The McAllister Street cable-car, packed to its last inch, throbbed upon its way so jerkily that Susan, who was wedged in close to the glass shield at the front of the car, had sometimes to cling to the seat with knees and finger-tips to keep from sliding against her neighbor, a young man deep in a trade-journal, and sometimes to brace herself to withstand his helpless sliding against her. They both laughed presently at the absurdity of it.
“My, don’t they jerk!” said the friendly Susan, and the young man agreed fervently, in a bashful mumble, “It’s fierce, all right,” and returned to his book. Susan, when she got down at her corner, gave him a little nod and smile, and he lifted his hat, and smiled brightly in return.
There was a little bakery on this corner, with two gaslights flaring in its window. Several flat pies and small cakes were displayed there, and a limp curtain, on a string, shut off the shop, where a dozen people were waiting now. A bell in the door rang violently, whenever anyone came out or in. Susan knew the bakery well, knew when the rolls were hot, and just the price and variety of the cookies and the pies.
She knew, indeed, every inch of the block, a dreary block at best, perhaps especially dreary in this gloomy pitiless summer twilight. It was lined with shabby, bay-windowed, three-story wooden houses, all exactly alike. Each had a flight of wooden steps running up to the second floor, a basement entrance under the steps, and a small cemented yard, where papers and chaff and orange peels gathered, and grass languished and died. The dining-room of each house was in the basement, and slatternly maids, all along the block, could be seen setting tables, by flaring gas-light, inside. Even the Nottingham lace curtains at the second-story windows seemed akin, although they varied from the stiff, immaculate, well-darned lengths that adorned the rooms where the Clemenceaus—grandmother, daughter and granddaughter, and direct descendants of the Comte de Moran—were genteelly starving to death, to the soft, filthy, torn strips that finished off the parlor of the noisy, cheerful, irrepressible Daleys’ once-pretentious home. Poverty walked visibly upon this block, the cold, forbidding poverty of pride and courage gone wrong, the idle, decorous, helpless poverty of fallen gentility. Poverty spoke through the unobtrusive little signs over every bell, “Rooms,” and through the larger signs that said “Costello. Modes and Children’s Dressmaker.” Still another sign in a second-story bay said “Alice. Milliner,” and a few hats, dimly discernible from the street, bore out the claim.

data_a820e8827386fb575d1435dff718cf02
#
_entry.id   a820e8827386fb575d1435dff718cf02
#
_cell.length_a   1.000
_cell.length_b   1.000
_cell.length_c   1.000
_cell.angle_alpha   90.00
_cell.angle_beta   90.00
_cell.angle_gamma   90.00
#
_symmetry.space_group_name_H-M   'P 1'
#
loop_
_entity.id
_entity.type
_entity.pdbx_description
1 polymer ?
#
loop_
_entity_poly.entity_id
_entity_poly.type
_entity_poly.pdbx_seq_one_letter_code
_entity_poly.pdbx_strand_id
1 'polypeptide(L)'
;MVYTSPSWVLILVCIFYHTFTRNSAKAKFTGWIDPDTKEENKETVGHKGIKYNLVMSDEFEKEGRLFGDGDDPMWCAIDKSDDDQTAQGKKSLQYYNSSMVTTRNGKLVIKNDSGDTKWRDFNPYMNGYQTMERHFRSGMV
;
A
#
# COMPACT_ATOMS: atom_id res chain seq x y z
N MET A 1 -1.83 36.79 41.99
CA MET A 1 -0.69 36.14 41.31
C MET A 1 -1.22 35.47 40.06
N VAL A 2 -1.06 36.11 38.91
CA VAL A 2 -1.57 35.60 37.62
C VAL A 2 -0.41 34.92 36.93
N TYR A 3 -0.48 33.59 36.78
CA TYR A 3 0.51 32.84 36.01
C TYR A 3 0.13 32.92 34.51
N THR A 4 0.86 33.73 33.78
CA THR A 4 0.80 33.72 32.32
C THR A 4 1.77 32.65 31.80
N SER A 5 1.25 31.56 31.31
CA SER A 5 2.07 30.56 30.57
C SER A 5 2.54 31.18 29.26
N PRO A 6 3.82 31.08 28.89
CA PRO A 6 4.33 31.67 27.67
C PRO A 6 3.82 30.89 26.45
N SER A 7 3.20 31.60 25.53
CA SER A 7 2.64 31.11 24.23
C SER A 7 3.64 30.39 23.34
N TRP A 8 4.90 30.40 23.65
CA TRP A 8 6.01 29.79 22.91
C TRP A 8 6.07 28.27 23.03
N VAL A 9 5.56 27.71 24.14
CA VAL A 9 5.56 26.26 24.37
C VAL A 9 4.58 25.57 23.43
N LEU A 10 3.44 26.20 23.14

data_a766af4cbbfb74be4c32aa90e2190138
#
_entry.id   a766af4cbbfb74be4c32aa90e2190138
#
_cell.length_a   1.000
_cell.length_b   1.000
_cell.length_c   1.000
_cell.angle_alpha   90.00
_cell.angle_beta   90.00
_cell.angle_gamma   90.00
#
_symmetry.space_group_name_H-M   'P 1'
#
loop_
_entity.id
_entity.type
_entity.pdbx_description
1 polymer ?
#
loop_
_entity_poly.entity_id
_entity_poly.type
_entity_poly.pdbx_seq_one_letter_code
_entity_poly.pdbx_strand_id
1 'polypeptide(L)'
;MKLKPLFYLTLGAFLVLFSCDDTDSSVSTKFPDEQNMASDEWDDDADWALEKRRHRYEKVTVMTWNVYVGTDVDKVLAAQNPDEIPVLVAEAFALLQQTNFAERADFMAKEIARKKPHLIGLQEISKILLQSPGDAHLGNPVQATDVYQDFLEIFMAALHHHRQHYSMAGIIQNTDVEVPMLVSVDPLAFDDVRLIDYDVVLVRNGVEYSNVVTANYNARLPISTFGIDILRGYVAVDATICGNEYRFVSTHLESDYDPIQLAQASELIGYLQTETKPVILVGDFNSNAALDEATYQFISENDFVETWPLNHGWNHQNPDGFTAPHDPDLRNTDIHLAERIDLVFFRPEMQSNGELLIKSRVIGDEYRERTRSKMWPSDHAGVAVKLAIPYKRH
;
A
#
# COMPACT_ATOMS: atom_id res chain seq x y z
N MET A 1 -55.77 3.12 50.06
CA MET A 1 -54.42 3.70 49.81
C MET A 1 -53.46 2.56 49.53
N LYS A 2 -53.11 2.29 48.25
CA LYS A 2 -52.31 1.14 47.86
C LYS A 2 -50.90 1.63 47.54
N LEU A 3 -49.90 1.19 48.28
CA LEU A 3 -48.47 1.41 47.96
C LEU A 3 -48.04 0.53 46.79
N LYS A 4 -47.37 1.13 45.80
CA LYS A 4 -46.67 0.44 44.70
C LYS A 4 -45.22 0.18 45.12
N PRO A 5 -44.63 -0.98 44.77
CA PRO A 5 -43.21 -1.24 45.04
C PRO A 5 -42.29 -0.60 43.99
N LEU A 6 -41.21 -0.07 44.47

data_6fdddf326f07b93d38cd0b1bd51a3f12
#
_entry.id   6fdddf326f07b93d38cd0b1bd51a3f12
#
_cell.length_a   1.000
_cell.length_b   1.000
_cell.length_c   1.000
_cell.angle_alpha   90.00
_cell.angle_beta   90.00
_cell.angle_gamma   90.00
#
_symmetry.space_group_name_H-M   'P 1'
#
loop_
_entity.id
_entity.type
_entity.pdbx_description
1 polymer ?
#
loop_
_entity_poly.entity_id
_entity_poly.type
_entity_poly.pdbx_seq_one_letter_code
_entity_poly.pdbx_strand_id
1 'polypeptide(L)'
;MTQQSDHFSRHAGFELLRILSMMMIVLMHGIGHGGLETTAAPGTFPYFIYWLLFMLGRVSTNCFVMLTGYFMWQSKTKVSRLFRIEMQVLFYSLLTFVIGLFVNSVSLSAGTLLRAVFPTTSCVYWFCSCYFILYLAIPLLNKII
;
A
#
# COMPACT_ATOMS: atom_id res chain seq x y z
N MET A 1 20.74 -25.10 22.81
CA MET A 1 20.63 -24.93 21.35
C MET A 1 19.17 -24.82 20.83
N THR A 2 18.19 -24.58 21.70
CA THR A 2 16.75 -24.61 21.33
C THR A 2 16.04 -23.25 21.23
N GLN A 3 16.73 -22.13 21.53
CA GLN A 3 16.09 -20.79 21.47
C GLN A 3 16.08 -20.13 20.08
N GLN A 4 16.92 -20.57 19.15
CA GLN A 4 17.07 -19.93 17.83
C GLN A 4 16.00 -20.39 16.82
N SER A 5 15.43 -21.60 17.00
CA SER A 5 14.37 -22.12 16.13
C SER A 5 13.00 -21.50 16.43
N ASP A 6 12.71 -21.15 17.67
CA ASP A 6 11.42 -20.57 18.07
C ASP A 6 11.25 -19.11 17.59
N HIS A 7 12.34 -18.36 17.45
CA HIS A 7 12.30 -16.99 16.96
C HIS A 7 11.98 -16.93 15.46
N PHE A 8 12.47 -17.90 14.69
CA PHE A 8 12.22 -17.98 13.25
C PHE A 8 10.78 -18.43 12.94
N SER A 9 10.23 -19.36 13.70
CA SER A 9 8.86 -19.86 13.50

Upon the house where Susan Brown lived with her aunt, and her aunt’s three daughters, there was no sign, although Mrs. Lancaster, and Mary Lou, Virginia and Georgianna had supported themselves for many years by the cheerless process known as taking boarders. Sometimes, when the Lancasters were in especially trying financial straits, the possibility of a little sign was discussed. But so far, the humiliating extreme had been somehow avoided.